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12 Songs That Make Us Extremely Proud To Be African

Africa is home to some of the most rhythmic sounds. What better way to celebrate #AfricaDay than with a playlist that captures the continent's essence.

Africa Day, celebrated annually on May 25, was first established to mark the day on which the Organisation of African Unity (African Union) was founded 58 years ago in Addis Ababa, Ethiopia. The day, however, has evolved into one of deep reflection on the strides our continent has made, while also serving as a reminder to stay committed to our peace and unity goals, as well as finding solutions to the deep-seated challenges that continue to plague the continent.

To celebrate #AfricaDay in song, we asked 12 of our contributors to each share a song, by an African artist, that makes them stand tall to be African. Find their varied selections below!

Wizkid​​, "​​​​Ojuelegba" — selected by Ifeoluwa James Falola ​​

"For many on the streets of Lagos and beyond, "Ojuelegba" excellently describes the hustle inherent within us as Africans, and our constant quest for a better life while momentarily wanting to have a good time. "Ojuelegba" is a hallmark of the global emergence of African music. The Legendury Beatz-produced song was pivotal in the 'Africa To The World Movement', eventually accruing a Drake and Skepta co-sign. If anything, you would always remember where you were when you first heard "Ojuelegba" or how it made you feel. "Ojuelegba" is a representation of dreams coming true, regardless of how wild they are!"

Capso, “Afrika” — selected by Mayuyuka Kaunda

"For a Botswana-born, South Africa-educated Malawian, this song has always struck a chord with me. Between Capso's rapfrobeat — a combination of groovy rhythms and poetic lyricism — "Afrika" embodies the eternal optimism of a continent. No matter my physical address or area code, "Afrika" continues to serve as the soundtrack to my feeling at home."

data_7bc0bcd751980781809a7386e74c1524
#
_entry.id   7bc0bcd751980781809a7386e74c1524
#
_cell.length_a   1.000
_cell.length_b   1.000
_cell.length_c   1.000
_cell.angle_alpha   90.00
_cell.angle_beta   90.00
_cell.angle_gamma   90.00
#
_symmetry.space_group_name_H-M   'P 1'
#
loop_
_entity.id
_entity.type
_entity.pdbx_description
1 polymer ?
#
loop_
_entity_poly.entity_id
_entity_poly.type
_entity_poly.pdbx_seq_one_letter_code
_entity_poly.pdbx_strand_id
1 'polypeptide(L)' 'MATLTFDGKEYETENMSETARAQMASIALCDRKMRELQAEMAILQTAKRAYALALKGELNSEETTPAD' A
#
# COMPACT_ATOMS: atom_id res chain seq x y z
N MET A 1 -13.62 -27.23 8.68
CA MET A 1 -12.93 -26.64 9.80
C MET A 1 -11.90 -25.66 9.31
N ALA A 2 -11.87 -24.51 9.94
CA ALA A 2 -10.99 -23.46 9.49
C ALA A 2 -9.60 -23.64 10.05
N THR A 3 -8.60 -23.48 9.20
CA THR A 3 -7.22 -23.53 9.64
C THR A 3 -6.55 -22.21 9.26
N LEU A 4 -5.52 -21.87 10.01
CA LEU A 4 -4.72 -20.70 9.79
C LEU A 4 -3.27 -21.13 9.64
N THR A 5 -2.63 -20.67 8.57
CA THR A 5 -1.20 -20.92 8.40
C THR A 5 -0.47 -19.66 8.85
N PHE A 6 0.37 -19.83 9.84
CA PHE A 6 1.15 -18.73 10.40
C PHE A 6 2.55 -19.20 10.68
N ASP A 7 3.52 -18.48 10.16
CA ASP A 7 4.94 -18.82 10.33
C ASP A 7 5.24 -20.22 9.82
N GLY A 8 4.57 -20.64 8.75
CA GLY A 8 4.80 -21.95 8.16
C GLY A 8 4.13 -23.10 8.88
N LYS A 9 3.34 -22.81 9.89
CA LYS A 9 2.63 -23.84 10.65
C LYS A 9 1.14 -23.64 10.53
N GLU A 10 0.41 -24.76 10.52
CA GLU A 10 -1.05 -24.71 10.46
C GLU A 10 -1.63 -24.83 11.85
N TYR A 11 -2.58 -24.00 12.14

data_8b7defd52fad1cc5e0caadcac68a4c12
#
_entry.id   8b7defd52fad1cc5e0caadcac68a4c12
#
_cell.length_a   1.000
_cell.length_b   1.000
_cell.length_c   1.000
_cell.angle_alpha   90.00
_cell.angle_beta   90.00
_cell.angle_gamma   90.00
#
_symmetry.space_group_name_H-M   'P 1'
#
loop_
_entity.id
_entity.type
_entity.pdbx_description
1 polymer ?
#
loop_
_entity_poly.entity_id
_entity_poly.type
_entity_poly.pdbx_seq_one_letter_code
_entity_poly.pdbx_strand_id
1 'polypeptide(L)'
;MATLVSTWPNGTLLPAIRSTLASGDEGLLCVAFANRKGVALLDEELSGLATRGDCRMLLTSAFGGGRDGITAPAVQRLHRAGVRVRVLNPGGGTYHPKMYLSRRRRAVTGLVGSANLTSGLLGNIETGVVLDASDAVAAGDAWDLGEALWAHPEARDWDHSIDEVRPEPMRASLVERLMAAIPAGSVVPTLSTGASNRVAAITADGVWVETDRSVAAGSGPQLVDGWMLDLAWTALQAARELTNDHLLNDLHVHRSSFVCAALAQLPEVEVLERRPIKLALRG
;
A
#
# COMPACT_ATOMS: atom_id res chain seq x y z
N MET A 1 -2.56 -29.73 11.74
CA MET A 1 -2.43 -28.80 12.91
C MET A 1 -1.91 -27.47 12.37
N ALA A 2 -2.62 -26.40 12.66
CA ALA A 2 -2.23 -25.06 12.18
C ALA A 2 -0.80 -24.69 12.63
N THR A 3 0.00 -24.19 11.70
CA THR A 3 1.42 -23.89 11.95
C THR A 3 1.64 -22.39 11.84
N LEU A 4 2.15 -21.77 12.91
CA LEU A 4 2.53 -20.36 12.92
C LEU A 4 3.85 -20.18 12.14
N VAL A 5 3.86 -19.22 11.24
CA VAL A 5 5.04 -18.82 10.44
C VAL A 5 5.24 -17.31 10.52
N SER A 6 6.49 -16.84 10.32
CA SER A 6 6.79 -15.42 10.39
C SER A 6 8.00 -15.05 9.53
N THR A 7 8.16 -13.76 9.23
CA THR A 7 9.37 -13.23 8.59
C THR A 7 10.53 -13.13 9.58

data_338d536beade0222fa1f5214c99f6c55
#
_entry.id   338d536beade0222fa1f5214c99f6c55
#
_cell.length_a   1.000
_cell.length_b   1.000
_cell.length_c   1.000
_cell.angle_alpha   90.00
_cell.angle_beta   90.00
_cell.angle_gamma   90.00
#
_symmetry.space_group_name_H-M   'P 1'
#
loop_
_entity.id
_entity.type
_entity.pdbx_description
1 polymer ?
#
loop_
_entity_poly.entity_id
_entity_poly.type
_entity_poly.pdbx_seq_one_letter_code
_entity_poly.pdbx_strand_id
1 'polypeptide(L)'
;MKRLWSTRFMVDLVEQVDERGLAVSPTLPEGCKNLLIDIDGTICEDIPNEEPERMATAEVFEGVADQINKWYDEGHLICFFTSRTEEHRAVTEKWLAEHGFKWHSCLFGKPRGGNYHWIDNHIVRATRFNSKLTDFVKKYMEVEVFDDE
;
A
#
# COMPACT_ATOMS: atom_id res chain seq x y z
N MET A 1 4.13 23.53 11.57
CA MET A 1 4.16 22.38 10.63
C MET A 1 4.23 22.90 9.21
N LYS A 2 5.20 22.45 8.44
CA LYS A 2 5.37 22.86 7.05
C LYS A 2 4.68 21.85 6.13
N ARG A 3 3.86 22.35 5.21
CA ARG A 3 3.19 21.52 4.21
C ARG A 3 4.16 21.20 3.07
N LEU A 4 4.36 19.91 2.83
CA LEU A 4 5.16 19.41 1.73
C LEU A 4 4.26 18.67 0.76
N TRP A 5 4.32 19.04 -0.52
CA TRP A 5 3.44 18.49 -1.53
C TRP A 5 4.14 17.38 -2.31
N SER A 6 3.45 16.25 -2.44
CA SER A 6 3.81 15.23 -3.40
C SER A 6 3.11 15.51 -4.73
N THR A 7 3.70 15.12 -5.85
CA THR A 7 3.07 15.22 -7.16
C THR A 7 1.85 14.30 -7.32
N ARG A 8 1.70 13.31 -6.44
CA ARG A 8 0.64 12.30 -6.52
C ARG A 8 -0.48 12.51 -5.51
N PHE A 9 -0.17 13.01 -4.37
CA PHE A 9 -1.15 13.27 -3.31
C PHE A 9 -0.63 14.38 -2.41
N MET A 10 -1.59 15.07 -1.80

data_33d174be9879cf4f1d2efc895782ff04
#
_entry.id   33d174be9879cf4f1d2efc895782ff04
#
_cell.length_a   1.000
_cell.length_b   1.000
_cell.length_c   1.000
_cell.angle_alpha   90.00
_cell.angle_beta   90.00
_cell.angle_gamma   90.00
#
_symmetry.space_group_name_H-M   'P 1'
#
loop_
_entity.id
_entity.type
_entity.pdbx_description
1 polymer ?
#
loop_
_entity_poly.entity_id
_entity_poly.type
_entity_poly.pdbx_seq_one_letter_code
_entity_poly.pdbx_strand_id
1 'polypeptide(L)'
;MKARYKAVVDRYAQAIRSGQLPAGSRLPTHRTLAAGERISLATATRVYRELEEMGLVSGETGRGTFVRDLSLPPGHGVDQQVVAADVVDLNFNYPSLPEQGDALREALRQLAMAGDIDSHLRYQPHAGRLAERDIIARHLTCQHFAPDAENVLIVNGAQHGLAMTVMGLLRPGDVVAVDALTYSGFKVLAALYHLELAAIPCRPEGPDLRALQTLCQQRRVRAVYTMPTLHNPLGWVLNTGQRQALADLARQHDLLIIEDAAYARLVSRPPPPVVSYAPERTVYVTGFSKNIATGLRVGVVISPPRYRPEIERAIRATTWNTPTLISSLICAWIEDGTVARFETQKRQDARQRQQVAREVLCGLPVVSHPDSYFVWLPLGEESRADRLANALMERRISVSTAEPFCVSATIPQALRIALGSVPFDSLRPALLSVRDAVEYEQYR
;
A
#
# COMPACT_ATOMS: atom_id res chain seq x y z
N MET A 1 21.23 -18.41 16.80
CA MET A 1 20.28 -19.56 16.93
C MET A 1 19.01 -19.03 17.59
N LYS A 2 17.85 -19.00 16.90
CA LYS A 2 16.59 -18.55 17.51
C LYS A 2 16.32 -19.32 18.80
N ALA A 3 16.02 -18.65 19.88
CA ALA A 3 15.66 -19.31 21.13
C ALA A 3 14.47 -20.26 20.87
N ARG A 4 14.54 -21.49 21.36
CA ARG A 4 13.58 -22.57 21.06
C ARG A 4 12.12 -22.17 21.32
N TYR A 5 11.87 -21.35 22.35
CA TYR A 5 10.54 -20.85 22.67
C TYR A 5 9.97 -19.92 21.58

Burna Boy, “Dangote” — selected by Olabode Otolorin

"When Burna Boy dropped "Dangote" in 2019, it was a reflection of the different realities present in individual and families lives — the difficulties, the striving, the hunger. But amidst all, it restates that we Africans (at every income class), are fueled by our money-making desire. On this hit, Burna Boy references the continent's wealthiest figure Aliko Dangote, reminding us of his insatiable craving — to accumulate more wealth."

Tems, “Free Mind” — selected by Nasir Ahmed Achile

"Tems chronicles the inner dialogue of a mind searching for peace. It's a condition, I believe, many young Africans trying to flourish today can relate to, amidst experiences of oppression around the world. Tems' vocal prowess on this track, and everywhere else, makes me proud to be African."

Wizkid, “Blessed” — selected by Wale Oloworekende

"The world that Wizkid's "Blessed" came to exist in was, in fact, very stressful. But in a year when we had to deal with the fallout of a pandemic, socially-distanced living, Nigeria's sobering realities of police brutality, and violence against women and marginalised communities, the song was a potent reminder of music's capacity to be a salve for difficult times. The opening vocals of a woman advertising her ware on "Blessed" also instantly transports any true Lagosian to the indomitable pulse of the city — and the familiarity feels warm."

Focalistic and Davido featuring Vigro Deep, “Ke Star [Remix]” — selected by Madzadza Miya


"Ke Star Remix" is a feel good song, with underlying messaging of self-confidence that makes me proud to be African. By roping Davido in for the remix, there's an immediate cultural exchange that occurs — the cross-pollination of sounds blurs the disconnect that sometimes exists between South Africa and Nigeria. Though they come from different backgrounds, what both Focalistic and Davido stand for as artists is similar, being authentic to themselves and putting that across their music. Both artists embody the spirit of Ubuntu, the idea that a person is a person because of others. I love how these two are always sending the elevator down to other emerging artists."

Tsepo Tshola, "Nonyana" — selected by Sekese Rasephei

"Nonyana" (a Sesotho word meaning bird) tells the story of a farmer lamenting the destruction of his produce on account of wild birds feeding on it. Hardly the most ideal circumstance for a farmer because as Africans, one of the things we're renowned for is working hard on our arable land to provide food for our families. Tsepo Tshola's lyrical prowess turns a normal, every day occurrence into a heartfelt yet enjoyable song, reminding us that as Africans, we know how to find joy even in our misery."

Angelique Kidjo, “Bahia” — Ciku Kameria